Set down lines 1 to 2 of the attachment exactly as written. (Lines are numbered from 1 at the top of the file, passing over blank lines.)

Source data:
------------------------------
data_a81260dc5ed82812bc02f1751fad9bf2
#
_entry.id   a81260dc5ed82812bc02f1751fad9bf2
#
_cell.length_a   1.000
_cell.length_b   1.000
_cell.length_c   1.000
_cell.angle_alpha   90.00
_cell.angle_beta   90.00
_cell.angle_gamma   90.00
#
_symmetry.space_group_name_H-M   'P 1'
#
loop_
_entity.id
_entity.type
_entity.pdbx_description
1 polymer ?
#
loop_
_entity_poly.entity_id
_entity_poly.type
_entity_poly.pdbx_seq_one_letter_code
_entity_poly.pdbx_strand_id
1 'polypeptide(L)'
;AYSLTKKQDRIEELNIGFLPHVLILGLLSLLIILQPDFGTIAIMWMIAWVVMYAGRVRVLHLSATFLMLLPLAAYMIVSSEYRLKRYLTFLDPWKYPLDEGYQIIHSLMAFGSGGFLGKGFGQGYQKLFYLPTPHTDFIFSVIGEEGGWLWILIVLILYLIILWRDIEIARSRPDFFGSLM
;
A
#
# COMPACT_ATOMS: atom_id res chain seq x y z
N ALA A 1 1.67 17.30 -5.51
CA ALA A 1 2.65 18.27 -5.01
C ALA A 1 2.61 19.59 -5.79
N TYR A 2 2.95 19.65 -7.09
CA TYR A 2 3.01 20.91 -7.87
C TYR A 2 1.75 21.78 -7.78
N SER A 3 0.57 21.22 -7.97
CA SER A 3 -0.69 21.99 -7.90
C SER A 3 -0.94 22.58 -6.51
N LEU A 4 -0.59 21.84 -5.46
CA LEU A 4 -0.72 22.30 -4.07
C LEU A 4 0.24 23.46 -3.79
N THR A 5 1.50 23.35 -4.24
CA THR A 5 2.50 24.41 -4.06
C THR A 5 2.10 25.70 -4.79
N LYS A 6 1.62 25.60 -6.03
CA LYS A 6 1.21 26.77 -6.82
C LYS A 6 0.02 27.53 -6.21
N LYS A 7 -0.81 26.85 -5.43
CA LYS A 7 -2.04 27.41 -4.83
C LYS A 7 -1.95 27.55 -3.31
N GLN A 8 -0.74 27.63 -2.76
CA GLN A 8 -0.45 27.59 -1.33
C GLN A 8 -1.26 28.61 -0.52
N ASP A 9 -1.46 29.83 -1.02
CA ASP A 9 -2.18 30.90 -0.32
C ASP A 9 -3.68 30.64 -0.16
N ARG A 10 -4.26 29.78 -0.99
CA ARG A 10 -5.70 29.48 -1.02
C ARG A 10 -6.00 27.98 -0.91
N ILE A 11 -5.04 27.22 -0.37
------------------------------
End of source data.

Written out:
data_a81260dc5ed82812bc02f1751fad9bf2
#